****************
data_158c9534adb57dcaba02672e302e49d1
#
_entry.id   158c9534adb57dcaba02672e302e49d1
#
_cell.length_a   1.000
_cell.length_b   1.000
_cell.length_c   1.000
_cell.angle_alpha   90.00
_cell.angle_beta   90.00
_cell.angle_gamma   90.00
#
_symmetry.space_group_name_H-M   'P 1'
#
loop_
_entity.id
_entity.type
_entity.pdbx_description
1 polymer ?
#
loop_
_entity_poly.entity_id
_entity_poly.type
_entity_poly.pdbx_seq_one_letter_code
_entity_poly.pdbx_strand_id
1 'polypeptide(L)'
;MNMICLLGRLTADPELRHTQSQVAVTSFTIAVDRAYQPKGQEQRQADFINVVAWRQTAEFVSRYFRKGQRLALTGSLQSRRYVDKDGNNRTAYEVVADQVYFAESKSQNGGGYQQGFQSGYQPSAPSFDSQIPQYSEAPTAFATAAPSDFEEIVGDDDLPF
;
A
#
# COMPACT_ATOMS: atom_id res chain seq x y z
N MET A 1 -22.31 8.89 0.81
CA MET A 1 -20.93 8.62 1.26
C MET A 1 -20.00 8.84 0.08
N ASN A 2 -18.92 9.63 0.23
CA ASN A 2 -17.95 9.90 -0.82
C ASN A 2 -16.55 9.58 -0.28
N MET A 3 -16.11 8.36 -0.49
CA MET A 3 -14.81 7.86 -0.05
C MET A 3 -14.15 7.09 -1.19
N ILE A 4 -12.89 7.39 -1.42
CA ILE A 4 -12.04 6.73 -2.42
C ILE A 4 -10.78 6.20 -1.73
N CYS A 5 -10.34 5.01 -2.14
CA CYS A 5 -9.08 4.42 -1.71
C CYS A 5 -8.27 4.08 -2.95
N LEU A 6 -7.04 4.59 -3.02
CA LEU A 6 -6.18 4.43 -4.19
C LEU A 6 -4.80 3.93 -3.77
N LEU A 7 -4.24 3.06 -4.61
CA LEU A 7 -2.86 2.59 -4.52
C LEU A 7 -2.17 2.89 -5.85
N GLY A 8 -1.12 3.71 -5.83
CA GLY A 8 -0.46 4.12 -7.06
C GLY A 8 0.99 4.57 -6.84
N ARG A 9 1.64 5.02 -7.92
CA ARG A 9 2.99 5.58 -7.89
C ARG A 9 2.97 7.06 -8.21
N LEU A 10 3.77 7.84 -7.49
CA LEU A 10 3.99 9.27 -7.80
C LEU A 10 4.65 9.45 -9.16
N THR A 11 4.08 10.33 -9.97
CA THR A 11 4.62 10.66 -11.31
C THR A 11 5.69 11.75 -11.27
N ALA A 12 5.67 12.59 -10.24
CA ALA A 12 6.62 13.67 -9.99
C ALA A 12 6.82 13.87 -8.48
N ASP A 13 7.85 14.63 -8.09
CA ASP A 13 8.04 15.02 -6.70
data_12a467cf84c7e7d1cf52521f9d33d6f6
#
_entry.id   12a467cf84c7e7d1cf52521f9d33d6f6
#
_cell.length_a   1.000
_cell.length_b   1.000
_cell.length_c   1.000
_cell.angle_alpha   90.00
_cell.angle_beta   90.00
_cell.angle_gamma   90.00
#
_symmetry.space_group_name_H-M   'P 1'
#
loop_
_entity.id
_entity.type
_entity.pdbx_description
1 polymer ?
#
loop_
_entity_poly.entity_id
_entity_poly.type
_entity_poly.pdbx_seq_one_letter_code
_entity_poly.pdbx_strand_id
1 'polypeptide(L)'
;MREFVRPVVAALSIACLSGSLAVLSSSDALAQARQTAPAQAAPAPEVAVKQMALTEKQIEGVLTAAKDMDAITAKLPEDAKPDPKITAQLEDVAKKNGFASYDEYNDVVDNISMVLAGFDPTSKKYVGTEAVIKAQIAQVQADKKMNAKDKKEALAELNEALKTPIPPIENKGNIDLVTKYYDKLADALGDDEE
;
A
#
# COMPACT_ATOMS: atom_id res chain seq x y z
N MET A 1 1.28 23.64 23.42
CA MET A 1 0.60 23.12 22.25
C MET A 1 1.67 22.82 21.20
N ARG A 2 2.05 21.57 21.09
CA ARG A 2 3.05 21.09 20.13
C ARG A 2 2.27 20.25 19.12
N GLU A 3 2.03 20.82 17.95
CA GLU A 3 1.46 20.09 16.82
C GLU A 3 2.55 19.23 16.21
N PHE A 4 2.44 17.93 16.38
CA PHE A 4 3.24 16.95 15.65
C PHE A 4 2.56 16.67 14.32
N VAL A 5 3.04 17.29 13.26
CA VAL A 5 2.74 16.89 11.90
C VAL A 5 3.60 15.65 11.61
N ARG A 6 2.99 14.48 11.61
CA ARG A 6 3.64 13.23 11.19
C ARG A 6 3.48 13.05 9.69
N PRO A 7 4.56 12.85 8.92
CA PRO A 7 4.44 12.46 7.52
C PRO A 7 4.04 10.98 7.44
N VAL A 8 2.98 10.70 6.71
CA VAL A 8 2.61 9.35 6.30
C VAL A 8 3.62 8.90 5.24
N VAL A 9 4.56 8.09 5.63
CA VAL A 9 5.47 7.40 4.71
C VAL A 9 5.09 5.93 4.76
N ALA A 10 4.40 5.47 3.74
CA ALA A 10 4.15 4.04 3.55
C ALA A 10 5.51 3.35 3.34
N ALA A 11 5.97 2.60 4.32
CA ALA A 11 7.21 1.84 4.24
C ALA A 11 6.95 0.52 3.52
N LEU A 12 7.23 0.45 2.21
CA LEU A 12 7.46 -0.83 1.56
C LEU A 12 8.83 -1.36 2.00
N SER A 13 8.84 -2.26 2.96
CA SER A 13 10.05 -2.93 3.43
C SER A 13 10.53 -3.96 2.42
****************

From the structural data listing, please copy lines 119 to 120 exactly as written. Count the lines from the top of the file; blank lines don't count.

C PRO A 7 4.04 10.98 7.44
N VAL A 8 2.98 10.70 6.71